SAN ANTONIO – The City of San Antonio and the San Antonio Food Bank has separate programs with the same goal: Increase healthy food options in areas of town known as “food deserts,” which are defined by the U.S. Department of Agriculture as low-income areas where the nearest grocery store is more than a mile away.
Viva SA Healthy Food Corner Store
Convenience stores are not normally known for their healthy food options, but the Viva SA Healthy Food Corner Store program was designed to change that by helping supply store shelves with fruits and vegetables. The program, which started back in 2019 with only a few locations, has now expanded to over 30 locations.
According to the City of San Antonio’s website, locations and corner stores are selected based on food desert data as determined by the USDA’s Food Atlas, acceptance of Supplemental Nutrition Assistance Program (SNAP) benefits by the corner stores, community health worker (CHW) input, community member feedback, distance from a grocery store, and store owner interest. The program helps stores with supply costs and promotion. At the end of the program, the hope is store owners will have more experience to sell fresh produce successfully without the subsidy.
“We are helping support local small businesses and in their endeavor to create more accessibility for people in the neighborhoods, and that helps support our economy as well,” said Jamie Gonzalez, director of community feeding programs for Big State Partners.
“In the past year, we have sold over 100,000 pounds of produce out of all of our stores,” said Becca Hurliman, a Healthy Corner Stores Program specialist.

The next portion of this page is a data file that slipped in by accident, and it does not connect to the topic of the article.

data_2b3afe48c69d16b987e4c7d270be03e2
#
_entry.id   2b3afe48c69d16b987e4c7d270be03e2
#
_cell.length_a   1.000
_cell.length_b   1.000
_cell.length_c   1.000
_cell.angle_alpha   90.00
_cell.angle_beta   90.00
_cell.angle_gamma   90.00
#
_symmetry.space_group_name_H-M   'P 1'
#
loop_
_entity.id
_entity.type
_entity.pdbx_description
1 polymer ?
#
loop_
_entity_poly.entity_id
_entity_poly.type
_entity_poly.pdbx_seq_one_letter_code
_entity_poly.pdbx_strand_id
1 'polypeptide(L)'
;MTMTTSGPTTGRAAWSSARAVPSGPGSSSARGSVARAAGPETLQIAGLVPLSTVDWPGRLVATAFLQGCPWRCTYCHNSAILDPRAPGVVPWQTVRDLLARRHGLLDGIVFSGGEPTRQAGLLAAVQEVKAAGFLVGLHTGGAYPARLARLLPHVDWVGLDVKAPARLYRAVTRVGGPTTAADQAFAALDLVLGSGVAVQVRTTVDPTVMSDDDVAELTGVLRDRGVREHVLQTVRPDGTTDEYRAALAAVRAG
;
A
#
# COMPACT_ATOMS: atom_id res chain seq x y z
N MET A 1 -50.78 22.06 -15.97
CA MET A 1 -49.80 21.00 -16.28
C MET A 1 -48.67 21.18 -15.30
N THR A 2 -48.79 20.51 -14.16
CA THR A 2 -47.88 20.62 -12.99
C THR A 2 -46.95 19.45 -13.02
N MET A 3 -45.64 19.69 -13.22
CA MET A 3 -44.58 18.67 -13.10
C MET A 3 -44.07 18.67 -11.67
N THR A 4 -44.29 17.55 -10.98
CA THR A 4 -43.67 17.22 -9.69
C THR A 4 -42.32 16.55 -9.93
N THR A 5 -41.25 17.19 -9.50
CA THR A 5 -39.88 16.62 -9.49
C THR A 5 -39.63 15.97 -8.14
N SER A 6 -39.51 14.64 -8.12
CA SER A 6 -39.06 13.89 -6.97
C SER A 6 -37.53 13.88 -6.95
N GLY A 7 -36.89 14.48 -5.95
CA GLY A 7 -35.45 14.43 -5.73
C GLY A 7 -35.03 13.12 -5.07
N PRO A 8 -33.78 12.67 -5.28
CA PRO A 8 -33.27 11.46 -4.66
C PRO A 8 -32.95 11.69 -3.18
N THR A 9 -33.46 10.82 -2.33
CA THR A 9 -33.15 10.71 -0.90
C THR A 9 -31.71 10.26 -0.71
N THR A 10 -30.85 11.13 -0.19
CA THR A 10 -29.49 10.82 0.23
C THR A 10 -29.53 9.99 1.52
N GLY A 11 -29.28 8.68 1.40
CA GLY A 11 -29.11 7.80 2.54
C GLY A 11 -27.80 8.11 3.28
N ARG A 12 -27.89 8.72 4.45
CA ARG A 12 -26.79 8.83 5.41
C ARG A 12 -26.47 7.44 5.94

Over 50 types of fruits and vegetables are presently sold in the program.
For those who may not be able to visit a corner store, the San Antonio Food Bank has another option. Since 2016, the Mobile Mercado has been set up around different parts of town, giving residents who live in food deserts access to free fruits and vegetables and other healthy foods at affordable prices.
“The Mobile Mercado is designed to do just that,” said Eric Cooper, president and CEO of the San Antonio Food Bank. “It is designed in some ways to provide hydration to the food desert, to give people access to good, healthy food right at the curb.”
At every Mobile Mercado location, there’s also a nutritionist who can make tasty meals with healthy ingredients found in the truck.
“You know, our nutritionists talk about the drawer of good intentions in all of our refrigerators. It’s usually the produce drawer, right? You bought it thinking, ‘how I’m going to make this?’ but then you didn’t and then you threw it away. And so, those good intentions will never nourish you. It’s not healthy unless you actually eat it,” Cooper said.
Both programs are also designed to help curb the effects of a “food swamp,” which is where access to fast food is abundant while healthy foods are not easily found.
“Oftentimes a food swamp can be located in a food desert, which just means that the community has a higher probability of high rates of heart disease, high rates of diabetes, high rates of chronic tension. And so the Food Bank’s mission is to fight hunger and feed hope,” Cooper said. “But it’s the right food in the right amount at the right time that truly nourishes. And that’s what the Mobile Mercado is trying to do.”
Join us for Solutionaries. Thursday, June 30th at 5:30pm CT.
Here’s what you can expect from our next episode:
Baby Formula Shortage: Crowdsourced baby formula solutions
Food Deserts: Providing nutritious options and opportunities for at-risk areas
Food Swamps: Many food options — many unhealthy food options.
Make Food Medicine: Breaking the cycle of poor nutrition and the health issues that come with unhealthy foods.
Meet the “Moo Crew”: A group making milk available to many while raising awareness and gathering donations to help Virginia’s food insecurity.
The Spaces Between: Ensuring everyone eats. Including those caught between qualifying for assistance and those just outside the requirements.
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